Celebrating Christmas at Greccio
Christmas at Greccio


St. Francis and the crèche: an 800-year legacy

This year, when festive lights twinkle in homes worldwide, we will find ourselves at a significant milestone. It is the 800th anniversary of a tradition that has, for centuries, symbolized the true essence of Christmas — the crèche.

The word “crèche” originates from the Old French term for a crib or manger. This iconic scene, which reenacts the birth of Jesus Christ, finds its roots in the 13th century with St. Francis of Assisi. But who would have thought that a simple representation in a cave in Greccio, Italy, would leave such a lasting legacy?

Murphy Center Creche
Check out the collection of photos from "The Greccio Experience" exhibit, which is on display at San Damiano Chapel through Dec. 17.

In 1223, St. Francis, desiring to make the experience of the Christmas story more tangible and accessible, set up a live nativity. His intention? To eschew the rising materialism of the time and bring focus back to the simple and divine nature of the Christmas story. By using real animals and a manger in a cave setting, he created a physical representation of the events of that holy night.

From its Italian origins, the crèche rapidly gained traction across Europe. Artisans in different countries began to depict the nativity using materials and styles that reflected their own cultures. The Polish “szopka,” Spanish “Belénes” and French “santons” are just a few regional iterations.

In Latin America, entire towns partake in live reenactments. In the Philippines, the “Panunuluyan” pageant is performed: actors go from house to house, seeking shelter, culminating in a display of the manger scene.

Michael Krueger as St. Francis of Assisi
Michael Krueger, director of the Franciscan Sisters of Perpetual Adoration affiliation program, will portray St. Francis of Assisi at Sunday’s Francisan Night at Rotary Lights. Read more about this year's Christmas at Greccio anniversary observances.

The crèche, in all its forms, is more than just an ornamental display. It stands as a visual sermon reflecting the core of Christian belief that God became man to walk among us. This simple scene — one of a child born in humble circumstances surrounded by adoring shepherds and wise men — speaks to the universal themes of love, humility and hope.

It serves as a poignant reminder of a god who chose a simple manger in which to make entrance into the world. To many, this underscores the idea that divinity can be found in simplicity and that every individual holds intrinsic value, no matter their circumstances.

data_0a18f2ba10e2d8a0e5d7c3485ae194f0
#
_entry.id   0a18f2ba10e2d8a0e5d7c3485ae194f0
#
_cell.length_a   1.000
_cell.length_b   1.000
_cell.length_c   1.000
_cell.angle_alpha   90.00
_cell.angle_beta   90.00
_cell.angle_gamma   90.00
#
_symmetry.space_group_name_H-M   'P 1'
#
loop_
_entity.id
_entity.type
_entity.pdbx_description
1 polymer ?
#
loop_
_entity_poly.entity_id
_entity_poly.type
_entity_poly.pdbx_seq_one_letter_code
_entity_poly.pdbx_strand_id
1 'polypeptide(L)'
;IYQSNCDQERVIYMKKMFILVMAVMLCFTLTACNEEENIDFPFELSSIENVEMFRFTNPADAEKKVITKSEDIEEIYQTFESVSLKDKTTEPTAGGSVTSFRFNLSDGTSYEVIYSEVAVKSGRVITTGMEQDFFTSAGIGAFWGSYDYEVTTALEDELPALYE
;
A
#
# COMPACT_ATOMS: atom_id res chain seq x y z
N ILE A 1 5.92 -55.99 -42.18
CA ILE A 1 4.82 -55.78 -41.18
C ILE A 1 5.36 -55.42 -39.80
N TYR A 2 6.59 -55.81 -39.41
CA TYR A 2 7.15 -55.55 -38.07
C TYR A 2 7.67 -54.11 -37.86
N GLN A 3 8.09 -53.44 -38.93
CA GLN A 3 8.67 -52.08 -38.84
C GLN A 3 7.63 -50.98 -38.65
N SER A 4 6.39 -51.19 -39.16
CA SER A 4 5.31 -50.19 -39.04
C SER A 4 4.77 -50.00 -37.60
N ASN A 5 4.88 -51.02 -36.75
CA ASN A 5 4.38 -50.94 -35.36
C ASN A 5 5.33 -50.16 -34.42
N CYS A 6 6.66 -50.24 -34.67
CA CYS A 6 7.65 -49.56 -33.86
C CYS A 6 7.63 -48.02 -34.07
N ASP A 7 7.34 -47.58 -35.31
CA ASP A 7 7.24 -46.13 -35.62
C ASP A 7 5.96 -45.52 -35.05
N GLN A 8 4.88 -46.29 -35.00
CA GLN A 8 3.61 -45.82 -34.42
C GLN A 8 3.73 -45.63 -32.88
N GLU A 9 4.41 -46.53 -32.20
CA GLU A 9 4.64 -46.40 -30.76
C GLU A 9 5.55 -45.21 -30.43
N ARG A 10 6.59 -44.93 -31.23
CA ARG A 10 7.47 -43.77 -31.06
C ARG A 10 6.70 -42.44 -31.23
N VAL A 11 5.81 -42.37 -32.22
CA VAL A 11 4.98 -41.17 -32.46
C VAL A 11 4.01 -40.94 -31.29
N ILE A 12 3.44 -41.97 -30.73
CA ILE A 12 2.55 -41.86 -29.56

Celebrating the 800th anniversary of the crèche is about recognizing the enduring appeal and significance of a tradition that transcends cultural and geographical boundaries. The crèche’s ability to continue inspiring and uniting people across generations is truly remarkable.

The octocentenary is a testament to the enduring power of the story it represents. Despite rapidly changing times, the story of a child in a manger continues to captivate and inspire. It presents an opportunity to reflect on the shared human experience. In a world that sometimes feels more divided than united, the crèche remains a symbol of universal compassion and faith. Whether displayed in a cathedral in Europe or a home in Africa, its essence remains unchanged. It is a call back to simplicity, love and hope.

Crèche Octocentenary Events

The Greccio Experience: Opening Prayer Service
Nov. 29, 5:30 p.m. (live streamed)
San Damiano Chapel, 900 Viterbo Drive, La Crosse, WI

The Greccio Experience: A Display of Nativity Scenes
Nov. 29Dec. 17: 8 a.m. to 5 p.m. weekdays;  1 to 5 p.m. Sundays
San Damiano Chapel (use parking lot entrance)
Crèches (Nativity scenes) from around the world will be on display for self-guided tours.

Creating Your Nativity Scene with Pope Francis
Dec. 324, 2023
With beautiful artwork from Friar Joseph Dorniak and content by Franciscan Action Network Board Member Friar Michael Lasky, all are invited to honor the 800th anniversary of St. Francis' living Nativity scene this Advent with this meditative resource — interweaving art, history and prayer.

Community Mural: "For Unto Us a Child is Born"
Dec. 4 15: 8:30 a.m. to 4 p.m. weekdays; 5 to 7 p.m. Mondays and Thursdays
Franciscan Spirituality Center, 920 Market St., La Crosse
All are welcome to stop by the Franciscan Spirituality Center to take part in this 12-by-5 foot community mural paint-by-number experience. Painters of all ages and skill levels are encouraged to participate. No registration is required and all supplies will be provided.

Franciscan Night at La Crosse's Rotary Lights Holiday Display
Dec. 10, 5 to 10 p.m. (Viterbo's Ninth Street Singers will perform at 5:30 p.m.)
Riverside Park, 100 State Street, La Crosse
Celebrate the 800th anniversary of the first crèche with a Franciscan Night at La Crosse's Rotary Lights. Franciscans from around the community will staff the park, and Viterbo University’s choir will perform in the Ice Castle. This special occasion offers an evening of faith, community and heartfelt celebration and a commemorative keepsake.

Blessing of Baby Jesus
Dec. 17, 9:50 a.m. (followed by 10 a.m. Sunday Mass)
Mary of the Angels Chapel, 901 Franciscan Way, La Crosse
Join us in honoring the birth of Jesus Christ with a Blessing for the Baby Jesus. Bring your Baby Jesus figurine from your home Nativity scene to be blessed by Fr. Conrad Targonski, OFM,  in this profound symbolic gesture, demonstrating respect, love and reverence for the divine made manifest in the world.

Details on more events can be found on the Franciscan Sisters of Perpetual Adoration website.

Murphy Center Creche display